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There are heaps of later books ... but its been a while since I read them, and I'll have to refresh my memory to sort out which ones are useful in their own right, and which ones are useful in parts, as long as you understand that part of the argument is nonsense.

And then there is the assumed audience ... some assume that the reader is already well versed in a post-General Theory approach, like Post Keynesian Economics.

JK Galbraith is always good ... so many of his books are useful for one or another question that its hard to narrow him down. For a later Post Keynesian economist of substantial influence, Paul Davidson's Economics for a Civilized Society gives a fairly readable introduction to his approach ...

... its also useful for punching through a lot of the Economist/FT type framing which sometimes show their "broad mindedness" by taking into account critiques from "house dissident" schools like New Keynesian economics ... Paul Davidson is a bit of a one-trick pony on intrinsic uncertainty, but its a critical point that traditional marginalist economics is incapable of addressing effectively.


I've been accused of being a Marxist, yet while Harpo's my favourite, it's Groucho I'm always quoting. Odd, that.

by BruceMcF (agila61 at netscape dot net) on Tue Jun 3rd, 2008 at 10:08:08 AM EST
[ Parent ]
So, what about Veblen, Galbraith, Davidson and Jacobs? That should be good for at least a semester...

When the capital development of a country becomes a by-product of the activities of a casino, the job is likely to be ill-done. — John M. Keynes
by Carrie (migeru at eurotrib dot com) on Tue Jun 3rd, 2008 at 10:33:09 AM EST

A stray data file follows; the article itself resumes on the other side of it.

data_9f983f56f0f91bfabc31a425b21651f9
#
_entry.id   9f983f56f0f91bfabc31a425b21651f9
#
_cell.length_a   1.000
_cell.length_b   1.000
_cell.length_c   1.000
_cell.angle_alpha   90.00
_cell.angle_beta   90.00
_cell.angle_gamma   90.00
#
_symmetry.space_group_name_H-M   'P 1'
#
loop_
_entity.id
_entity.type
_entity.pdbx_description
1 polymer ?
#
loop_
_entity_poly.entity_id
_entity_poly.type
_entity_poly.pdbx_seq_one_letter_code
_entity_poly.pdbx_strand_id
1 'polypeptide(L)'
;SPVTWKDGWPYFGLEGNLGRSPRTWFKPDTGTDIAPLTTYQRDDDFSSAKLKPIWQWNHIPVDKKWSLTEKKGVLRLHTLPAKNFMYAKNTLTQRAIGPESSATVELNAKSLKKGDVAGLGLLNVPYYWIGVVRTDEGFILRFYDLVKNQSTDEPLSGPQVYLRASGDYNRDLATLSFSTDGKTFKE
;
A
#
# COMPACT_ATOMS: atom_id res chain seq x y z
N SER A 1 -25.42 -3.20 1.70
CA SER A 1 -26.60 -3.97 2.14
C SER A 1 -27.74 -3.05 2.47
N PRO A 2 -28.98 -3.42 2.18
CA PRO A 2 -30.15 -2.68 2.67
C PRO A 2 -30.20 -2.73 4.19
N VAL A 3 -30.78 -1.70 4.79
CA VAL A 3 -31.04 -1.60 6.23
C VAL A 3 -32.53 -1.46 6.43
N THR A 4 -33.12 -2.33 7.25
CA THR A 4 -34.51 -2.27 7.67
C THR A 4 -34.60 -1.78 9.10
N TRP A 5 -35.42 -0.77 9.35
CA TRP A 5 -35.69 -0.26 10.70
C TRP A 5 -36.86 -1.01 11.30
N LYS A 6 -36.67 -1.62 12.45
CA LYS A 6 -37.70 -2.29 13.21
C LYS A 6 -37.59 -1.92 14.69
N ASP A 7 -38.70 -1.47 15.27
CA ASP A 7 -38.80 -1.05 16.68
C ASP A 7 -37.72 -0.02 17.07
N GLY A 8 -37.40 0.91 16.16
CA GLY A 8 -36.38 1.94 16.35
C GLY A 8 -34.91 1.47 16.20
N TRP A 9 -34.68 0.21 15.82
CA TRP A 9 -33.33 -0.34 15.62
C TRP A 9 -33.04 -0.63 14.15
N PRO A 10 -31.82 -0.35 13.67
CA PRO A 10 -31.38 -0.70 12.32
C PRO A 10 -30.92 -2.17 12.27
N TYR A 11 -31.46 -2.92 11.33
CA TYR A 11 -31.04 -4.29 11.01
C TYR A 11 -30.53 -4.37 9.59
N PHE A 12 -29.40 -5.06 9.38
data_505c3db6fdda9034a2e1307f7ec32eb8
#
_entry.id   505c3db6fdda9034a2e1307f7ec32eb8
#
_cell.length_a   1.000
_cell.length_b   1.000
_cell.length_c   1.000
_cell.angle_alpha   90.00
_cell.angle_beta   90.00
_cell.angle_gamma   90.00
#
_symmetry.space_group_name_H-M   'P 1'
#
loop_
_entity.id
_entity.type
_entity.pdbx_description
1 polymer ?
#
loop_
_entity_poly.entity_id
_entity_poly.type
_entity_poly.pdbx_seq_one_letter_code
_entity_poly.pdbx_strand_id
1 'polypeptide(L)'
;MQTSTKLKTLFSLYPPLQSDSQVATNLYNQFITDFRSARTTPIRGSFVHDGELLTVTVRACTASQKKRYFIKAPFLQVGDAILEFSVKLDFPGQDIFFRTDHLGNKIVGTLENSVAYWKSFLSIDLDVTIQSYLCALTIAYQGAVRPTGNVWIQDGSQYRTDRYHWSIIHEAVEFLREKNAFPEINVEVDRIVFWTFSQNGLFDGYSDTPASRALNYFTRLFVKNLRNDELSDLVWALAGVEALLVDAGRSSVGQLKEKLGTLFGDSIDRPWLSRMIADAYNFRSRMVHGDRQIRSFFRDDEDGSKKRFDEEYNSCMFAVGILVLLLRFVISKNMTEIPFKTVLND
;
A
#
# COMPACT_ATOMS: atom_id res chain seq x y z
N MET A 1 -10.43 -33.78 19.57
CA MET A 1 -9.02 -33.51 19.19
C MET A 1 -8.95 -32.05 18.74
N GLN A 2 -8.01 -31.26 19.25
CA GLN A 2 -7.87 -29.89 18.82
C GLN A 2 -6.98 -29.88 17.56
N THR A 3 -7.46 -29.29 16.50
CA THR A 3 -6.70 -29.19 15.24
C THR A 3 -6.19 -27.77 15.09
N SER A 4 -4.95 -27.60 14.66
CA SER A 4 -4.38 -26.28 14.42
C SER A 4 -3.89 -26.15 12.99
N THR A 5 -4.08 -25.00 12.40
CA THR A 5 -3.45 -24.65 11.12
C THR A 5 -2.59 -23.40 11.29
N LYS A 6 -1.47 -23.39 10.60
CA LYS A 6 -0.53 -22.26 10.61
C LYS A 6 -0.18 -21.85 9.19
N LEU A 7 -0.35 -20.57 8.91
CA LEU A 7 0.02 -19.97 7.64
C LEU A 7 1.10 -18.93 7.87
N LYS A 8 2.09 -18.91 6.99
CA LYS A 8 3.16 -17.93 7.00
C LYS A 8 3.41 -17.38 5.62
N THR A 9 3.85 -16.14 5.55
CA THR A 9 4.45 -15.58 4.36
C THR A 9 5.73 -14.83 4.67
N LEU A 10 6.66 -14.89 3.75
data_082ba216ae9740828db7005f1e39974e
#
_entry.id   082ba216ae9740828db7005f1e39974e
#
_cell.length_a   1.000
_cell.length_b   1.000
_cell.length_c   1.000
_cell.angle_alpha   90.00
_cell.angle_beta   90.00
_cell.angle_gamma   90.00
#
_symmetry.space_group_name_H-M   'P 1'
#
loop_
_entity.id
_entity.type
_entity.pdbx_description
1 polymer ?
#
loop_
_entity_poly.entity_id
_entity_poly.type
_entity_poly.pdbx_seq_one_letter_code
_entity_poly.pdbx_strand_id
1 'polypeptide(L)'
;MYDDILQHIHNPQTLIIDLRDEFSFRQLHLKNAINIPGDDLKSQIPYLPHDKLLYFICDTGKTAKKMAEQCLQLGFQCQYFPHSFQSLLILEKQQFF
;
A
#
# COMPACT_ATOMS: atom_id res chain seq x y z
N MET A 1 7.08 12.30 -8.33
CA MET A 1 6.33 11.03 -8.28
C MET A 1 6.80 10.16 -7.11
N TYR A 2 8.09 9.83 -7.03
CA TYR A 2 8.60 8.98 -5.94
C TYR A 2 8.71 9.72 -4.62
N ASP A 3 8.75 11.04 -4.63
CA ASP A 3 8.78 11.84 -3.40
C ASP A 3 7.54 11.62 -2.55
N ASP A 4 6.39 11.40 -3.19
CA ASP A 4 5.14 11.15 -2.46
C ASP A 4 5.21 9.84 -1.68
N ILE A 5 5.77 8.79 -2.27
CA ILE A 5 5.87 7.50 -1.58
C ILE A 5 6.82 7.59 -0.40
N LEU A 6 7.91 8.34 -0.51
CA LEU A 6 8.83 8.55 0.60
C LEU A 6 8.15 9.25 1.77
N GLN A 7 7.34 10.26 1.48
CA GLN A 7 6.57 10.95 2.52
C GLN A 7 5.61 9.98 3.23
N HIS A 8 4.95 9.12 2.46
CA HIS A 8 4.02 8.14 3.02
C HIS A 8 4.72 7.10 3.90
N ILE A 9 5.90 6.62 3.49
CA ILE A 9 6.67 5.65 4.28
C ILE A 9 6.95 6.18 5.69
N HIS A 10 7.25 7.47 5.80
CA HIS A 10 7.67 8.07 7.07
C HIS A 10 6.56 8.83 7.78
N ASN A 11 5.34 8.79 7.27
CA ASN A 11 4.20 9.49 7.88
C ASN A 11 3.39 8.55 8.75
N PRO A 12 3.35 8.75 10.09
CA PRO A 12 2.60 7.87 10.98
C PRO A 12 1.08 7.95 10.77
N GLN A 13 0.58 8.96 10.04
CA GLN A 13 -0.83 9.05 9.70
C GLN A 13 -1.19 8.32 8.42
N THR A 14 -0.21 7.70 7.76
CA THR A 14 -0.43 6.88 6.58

[ Parent ]
That's a good mix.

For Veblen, Theory of Business Enterprise, although Veblen is always to be read a chapter at a time, make notes of what you think he was saying, and then reread the chapter, to find the points where he was in fact saying something else. He's the opposite of an "accessible" writer.

For Galbraith, A Short History of Financial Euphoria would seem to be especially relevant. And of course, Paul Krugman considers The New Industrial State to "not be real economic theory", which is a strong recommendation in its own right.


I've been accused of being a Marxist, yet while Harpo's my favourite, it's Groucho I'm always quoting. Odd, that.

by BruceMcF (agila61 at netscape dot net) on Tue Jun 3rd, 2008 at 01:08:16 PM EST
[ Parent ]
Well, I read Galbraith's The Great Crash 1929 earlier this year, so maybe The New Industrial State would have lesser overlap than A Short History of Financial Euphoria.

When the capital development of a country becomes a by-product of the activities of a casino, the job is likely to be ill-done. — John M. Keynes
by Carrie (migeru at eurotrib dot com) on Tue Jun 3rd, 2008 at 02:55:08 PM EST
[ Parent ]
The New Industrial State is a tremendous complement to the General Theory, because the General Theory is about those aspects of a monetary production economy for which you can draw a general theory ... rather than, as some people misread it, a "theory about everything in general".

The New Industrial State is a "special theory", about the post WWII corporate-dominated monetary economy of the United States. And being a special theory, it can go further into its particular topic area than a general theory can.


I've been accused of being a Marxist, yet while Harpo's my favourite, it's Groucho I'm always quoting. Odd, that.

by BruceMcF (agila61 at netscape dot net) on Tue Jun 3rd, 2008 at 03:01:09 PM EST
[ Parent ]

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